One day in April 1995, I went to the Marine recruitment office, but the recruiter wasn’t there. I remembered a funny line my Marine friends told me: “The Marine Corps is actually part of the Department of the Navy. The men’s department.” Which is why I thought of walking into the Navy office. I reasoned that if anyone would know where this missing Marine was, this Navy recruiter would.
He was nothing special physically, but he was very clever. Had it been years later, I would have recognized why immediately: He was wearing khakis and had anchors on his collar. He was a Navy Chief. No matter what anyone says, Chiefs make the Navy work. They do this with intelligence, loyalty, and experience. They can also be mean as hell. This Chief had quotas to fill and that is not an easy task in Butte, Montana. Especially when your office is right next to the Marines.
He looked me over skeptically and said, “Why do you want to be a Marine?”
I said, “Because Marines have the best snipers in the world. I want to be a sniper because I grew up hunting.” He just nodded and said, “Look no further. We have snipers in the Navy. All you need to do is become a Navy SEAL.”
I didn’t even know how to swim. But the way I thought about
it was, “Hey, I’m kind of naïve, but this guy’s a professional recruiter. Why’s he going to lie to me?”
And it wasn’t a lie. Exactly. Just a rather large omission. A kid off a hick-town street had about the same chance of making it as a SEAL as this recruiter had of becoming an admiral. So in almost complete ignorance, I signed on the dotted line. It was a deferred enrollment, which meant that I had six months before I went to boot camp.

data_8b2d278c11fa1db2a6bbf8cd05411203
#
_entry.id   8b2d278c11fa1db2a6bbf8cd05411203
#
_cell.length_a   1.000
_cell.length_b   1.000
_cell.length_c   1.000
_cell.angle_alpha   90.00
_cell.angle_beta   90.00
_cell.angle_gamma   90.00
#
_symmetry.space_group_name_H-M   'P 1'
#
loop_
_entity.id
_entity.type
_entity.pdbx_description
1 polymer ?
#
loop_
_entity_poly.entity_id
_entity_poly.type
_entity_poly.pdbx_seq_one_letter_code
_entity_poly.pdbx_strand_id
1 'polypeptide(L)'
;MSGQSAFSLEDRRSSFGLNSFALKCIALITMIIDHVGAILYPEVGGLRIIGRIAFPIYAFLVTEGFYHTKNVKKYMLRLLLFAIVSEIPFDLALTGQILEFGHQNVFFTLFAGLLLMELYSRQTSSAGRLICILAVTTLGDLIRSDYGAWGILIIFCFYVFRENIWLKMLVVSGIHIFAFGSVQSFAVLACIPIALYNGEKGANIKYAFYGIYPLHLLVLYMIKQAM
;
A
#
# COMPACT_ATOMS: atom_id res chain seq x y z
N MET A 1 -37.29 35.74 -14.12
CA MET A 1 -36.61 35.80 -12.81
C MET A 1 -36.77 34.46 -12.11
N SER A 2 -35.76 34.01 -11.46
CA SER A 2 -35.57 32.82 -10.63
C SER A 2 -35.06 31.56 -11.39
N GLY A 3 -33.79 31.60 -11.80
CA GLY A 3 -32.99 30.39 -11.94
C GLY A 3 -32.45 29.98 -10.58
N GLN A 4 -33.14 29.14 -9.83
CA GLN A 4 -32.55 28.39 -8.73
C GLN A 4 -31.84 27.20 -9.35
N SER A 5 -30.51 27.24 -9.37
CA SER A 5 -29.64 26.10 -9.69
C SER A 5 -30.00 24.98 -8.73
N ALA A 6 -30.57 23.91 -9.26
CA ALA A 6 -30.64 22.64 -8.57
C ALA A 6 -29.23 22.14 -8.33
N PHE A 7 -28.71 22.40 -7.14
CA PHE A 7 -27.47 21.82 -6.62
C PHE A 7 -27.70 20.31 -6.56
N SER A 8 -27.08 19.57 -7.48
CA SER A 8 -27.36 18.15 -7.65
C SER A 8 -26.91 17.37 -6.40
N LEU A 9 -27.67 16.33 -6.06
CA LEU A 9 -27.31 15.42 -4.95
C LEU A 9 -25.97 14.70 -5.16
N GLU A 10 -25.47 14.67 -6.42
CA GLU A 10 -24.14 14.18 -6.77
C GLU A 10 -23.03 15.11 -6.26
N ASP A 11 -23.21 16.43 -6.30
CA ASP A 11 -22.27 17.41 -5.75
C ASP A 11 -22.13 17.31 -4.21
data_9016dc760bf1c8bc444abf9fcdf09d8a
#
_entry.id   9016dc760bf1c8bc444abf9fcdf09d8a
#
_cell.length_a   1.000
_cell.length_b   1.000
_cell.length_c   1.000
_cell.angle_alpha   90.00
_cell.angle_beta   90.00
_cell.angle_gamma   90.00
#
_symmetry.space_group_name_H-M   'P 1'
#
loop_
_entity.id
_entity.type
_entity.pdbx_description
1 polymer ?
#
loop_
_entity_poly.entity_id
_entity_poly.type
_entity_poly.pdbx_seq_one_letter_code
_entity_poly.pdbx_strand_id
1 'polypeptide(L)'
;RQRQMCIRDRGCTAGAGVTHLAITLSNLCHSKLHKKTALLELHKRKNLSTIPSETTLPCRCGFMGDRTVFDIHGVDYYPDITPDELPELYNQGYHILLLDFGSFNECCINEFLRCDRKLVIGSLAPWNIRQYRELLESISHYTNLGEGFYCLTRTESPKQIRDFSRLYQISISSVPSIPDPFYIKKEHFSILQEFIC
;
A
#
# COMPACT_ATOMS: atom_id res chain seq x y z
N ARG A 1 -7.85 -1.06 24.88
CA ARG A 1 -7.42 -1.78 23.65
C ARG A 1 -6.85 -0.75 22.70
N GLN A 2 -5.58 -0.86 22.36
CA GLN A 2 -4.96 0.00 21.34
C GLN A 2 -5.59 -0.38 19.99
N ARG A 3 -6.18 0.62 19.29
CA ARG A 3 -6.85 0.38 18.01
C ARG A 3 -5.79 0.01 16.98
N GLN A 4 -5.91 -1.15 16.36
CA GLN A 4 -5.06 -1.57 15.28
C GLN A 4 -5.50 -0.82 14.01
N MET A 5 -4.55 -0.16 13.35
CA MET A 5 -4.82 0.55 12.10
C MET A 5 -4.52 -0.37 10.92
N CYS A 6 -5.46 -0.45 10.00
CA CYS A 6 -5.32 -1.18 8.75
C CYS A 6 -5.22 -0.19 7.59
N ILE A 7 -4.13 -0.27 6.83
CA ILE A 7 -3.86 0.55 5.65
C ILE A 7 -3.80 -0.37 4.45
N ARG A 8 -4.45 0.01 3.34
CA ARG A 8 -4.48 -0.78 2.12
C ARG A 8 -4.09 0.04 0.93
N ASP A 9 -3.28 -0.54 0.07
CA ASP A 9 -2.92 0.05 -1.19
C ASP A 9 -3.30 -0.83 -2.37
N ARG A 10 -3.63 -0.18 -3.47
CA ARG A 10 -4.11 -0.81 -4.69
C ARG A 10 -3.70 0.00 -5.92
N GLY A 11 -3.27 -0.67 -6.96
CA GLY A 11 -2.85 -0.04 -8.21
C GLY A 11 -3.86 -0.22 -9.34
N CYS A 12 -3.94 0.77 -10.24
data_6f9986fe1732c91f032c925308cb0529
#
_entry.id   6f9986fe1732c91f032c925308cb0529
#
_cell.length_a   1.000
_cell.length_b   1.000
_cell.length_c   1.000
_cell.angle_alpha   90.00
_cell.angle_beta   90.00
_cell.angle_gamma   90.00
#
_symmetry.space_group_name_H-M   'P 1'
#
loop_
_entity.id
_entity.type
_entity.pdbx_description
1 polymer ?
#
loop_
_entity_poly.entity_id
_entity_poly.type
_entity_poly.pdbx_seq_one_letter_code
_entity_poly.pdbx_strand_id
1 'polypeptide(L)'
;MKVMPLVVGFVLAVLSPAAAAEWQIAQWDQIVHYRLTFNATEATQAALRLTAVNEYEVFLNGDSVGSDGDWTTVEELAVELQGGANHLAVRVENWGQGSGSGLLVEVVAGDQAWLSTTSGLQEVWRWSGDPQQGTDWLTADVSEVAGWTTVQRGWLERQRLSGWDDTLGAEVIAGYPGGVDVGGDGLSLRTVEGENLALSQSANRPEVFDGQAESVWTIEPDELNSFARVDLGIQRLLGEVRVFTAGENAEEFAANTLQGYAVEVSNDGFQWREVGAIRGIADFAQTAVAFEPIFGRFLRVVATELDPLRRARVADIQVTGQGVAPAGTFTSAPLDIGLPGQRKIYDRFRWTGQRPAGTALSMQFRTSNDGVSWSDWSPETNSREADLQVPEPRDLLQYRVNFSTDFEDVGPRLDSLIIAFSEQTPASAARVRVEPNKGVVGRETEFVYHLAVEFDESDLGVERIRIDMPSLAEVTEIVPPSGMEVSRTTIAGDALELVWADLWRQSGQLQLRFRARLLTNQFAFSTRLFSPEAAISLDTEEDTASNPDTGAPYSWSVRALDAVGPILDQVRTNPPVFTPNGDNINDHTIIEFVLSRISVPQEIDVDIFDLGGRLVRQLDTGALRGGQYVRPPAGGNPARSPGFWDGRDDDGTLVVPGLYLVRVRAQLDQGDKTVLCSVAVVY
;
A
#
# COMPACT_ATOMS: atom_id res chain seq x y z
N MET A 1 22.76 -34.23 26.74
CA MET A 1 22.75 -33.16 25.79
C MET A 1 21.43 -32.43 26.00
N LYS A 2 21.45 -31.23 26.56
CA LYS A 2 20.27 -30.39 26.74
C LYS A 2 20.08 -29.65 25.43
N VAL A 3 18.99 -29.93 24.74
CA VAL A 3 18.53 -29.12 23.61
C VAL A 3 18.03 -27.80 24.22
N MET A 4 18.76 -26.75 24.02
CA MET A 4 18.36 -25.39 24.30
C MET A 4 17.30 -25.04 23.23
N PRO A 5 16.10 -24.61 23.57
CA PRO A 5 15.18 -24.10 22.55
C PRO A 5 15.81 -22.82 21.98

Which was a good thing. I could keep myself alive in the water but not swim. I’d never attempted a pull-up. A brochure that had been thoughtfully provided in the recruitment paperwork revealed that to even qualify for a SEAL tryout you had to be able to do a minimum of eight pull-ups. And that’s after you swim five hundred yards, and do forty-two push-ups and fifty sit-ups. And before you run.
Right then I decided to quit my job shoveling crushed rock and devote myself full-time to getting in shape for the SEAL screening test.
I’d been shoveling that rock for months, building my strength. How hard could this be? Full of can-do fervor, I ran down to a park near my mom’s house that had a rusted old pull-up bar to see how many pull-ups beyond the eight minimum I could do. I sprang easily from the dirt depression beneath, grabbed the pull-up bar with confidence, and heaved. One!